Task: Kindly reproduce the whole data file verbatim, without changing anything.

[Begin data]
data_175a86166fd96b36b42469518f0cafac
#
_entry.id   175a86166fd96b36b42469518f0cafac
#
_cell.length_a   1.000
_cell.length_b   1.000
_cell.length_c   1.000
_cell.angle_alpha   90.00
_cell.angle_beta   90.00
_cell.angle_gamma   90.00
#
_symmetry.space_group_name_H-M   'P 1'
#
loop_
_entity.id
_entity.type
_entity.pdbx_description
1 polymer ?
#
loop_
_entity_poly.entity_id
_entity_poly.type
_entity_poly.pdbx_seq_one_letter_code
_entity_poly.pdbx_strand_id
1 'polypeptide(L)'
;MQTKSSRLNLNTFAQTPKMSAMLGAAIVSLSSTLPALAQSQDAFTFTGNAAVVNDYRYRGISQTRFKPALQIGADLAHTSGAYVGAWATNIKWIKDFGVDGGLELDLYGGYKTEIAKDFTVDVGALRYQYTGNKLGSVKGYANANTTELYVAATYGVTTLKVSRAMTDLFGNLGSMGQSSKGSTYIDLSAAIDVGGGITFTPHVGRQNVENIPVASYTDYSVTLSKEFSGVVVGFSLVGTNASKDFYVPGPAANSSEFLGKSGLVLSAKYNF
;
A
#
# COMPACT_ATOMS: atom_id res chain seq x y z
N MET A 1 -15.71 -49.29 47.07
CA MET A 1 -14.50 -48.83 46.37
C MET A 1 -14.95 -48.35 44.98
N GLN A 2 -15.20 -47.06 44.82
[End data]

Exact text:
data_175a86166fd96b36b42469518f0cafac
#
_entry.id   175a86166fd96b36b42469518f0cafac
#
_cell.length_a   1.000
_cell.length_b   1.000
_cell.length_c   1.000
_cell.angle_alpha   90.00
_cell.angle_beta   90.00
_cell.angle_gamma   90.00
#
_symmetry.space_group_name_H-M   'P 1'
#
loop_
_entity.id
_entity.type
_entity.pdbx_description
1 polymer ?
#
loop_
_entity_poly.entity_id
_entity_poly.type
_entity_poly.pdbx_seq_one_letter_code
_entity_poly.pdbx_strand_id
1 'polypeptide(L)'
;MQTKSSRLNLNTFAQTPKMSAMLGAAIVSLSSTLPALAQSQDAFTFTGNAAVVNDYRYRGISQTRFKPALQIGADLAHTSGAYVGAWATNIKWIKDFGVDGGLELDLYGGYKTEIAKDFTVDVGALRYQYTGNKLGSVKGYANANTTELYVAATYGVTTLKVSRAMTDLFGNLGSMGQSSKGSTYIDLSAAIDVGGGITFTPHVGRQNVENIPVASYTDYSVTLSKEFSGVVVGFSLVGTNASKDFYVPGPAANSSEFLGKSGLVLSAKYNF
;
A
#
# COMPACT_ATOMS: atom_id res chain seq x y z
N MET A 1 -15.71 -49.29 47.07
CA MET A 1 -14.50 -48.83 46.37
C MET A 1 -14.95 -48.35 44.98
N GLN A 2 -15.20 -47.06 44.82